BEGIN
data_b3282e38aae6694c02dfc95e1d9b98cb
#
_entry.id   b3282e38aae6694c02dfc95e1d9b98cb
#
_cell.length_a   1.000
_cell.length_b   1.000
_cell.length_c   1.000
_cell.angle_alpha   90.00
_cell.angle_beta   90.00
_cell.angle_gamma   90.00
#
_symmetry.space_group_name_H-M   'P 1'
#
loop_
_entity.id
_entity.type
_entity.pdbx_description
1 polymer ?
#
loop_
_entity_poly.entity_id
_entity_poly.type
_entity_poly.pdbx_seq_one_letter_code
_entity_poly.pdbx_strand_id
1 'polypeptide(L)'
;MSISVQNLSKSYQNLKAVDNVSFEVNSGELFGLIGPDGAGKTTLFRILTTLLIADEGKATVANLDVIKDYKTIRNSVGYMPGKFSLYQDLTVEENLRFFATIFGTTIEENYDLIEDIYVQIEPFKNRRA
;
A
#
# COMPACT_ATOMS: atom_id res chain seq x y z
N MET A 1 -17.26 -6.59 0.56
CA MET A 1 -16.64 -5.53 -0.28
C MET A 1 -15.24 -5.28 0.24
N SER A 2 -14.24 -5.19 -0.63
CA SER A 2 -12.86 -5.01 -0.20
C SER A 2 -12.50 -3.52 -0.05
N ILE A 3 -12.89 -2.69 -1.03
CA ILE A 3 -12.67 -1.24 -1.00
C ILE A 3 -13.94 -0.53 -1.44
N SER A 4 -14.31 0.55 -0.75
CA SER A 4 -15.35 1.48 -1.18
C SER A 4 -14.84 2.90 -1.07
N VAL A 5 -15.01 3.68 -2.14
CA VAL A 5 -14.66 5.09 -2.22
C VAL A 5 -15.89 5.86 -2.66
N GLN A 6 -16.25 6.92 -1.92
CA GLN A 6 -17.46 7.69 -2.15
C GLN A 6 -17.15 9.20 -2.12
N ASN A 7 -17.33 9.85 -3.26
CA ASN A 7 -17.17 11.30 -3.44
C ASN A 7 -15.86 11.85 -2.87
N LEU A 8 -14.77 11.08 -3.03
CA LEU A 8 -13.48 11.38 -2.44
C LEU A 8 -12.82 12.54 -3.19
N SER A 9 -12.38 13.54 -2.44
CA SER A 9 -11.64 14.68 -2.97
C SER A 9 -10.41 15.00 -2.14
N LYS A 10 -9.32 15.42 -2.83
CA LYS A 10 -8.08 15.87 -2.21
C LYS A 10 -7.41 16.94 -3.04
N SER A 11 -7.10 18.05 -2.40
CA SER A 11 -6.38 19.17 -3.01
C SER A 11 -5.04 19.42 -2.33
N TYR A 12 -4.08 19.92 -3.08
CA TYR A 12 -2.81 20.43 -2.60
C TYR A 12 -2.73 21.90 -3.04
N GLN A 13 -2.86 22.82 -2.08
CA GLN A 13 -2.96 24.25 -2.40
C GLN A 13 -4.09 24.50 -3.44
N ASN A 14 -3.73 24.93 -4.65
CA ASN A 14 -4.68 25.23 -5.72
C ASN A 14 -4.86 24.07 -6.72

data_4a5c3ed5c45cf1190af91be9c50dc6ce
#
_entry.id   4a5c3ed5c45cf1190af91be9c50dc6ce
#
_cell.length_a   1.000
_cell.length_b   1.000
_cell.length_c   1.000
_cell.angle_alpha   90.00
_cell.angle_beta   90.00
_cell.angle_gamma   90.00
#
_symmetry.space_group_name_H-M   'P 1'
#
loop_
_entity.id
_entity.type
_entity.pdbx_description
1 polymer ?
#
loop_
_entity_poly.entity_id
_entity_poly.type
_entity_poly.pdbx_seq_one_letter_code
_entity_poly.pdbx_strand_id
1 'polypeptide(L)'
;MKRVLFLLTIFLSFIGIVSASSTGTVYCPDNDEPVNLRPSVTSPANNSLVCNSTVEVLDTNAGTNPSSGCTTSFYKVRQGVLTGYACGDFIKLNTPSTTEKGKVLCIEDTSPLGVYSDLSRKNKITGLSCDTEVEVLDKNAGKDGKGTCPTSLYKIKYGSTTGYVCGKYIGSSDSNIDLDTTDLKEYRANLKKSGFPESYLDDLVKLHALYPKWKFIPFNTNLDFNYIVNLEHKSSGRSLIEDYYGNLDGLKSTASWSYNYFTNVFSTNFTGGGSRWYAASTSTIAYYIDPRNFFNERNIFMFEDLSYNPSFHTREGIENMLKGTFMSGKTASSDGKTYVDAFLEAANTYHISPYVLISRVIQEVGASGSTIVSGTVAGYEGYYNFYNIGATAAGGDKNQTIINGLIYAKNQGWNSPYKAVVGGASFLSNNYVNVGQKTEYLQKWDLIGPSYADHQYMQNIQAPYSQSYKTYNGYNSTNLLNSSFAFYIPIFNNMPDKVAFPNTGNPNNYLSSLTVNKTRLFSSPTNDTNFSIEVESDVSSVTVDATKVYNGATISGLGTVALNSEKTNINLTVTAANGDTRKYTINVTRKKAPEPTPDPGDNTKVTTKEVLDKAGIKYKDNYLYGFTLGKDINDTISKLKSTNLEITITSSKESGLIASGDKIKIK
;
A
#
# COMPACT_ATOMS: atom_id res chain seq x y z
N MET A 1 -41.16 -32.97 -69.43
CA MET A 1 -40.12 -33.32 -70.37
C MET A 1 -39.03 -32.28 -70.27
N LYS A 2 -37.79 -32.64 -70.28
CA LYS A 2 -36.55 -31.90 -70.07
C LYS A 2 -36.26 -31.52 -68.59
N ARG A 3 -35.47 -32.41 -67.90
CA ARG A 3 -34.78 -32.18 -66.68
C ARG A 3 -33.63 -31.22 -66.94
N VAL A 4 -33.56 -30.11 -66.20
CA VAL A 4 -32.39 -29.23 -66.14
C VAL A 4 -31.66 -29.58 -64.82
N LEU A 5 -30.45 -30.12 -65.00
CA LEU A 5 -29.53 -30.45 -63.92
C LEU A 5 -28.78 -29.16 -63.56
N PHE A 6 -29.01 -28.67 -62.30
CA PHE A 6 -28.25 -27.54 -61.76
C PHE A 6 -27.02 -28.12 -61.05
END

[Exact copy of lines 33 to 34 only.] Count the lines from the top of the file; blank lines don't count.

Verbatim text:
C MET A 1 -15.24 -5.28 0.24
N SER A 2 -14.24 -5.19 -0.63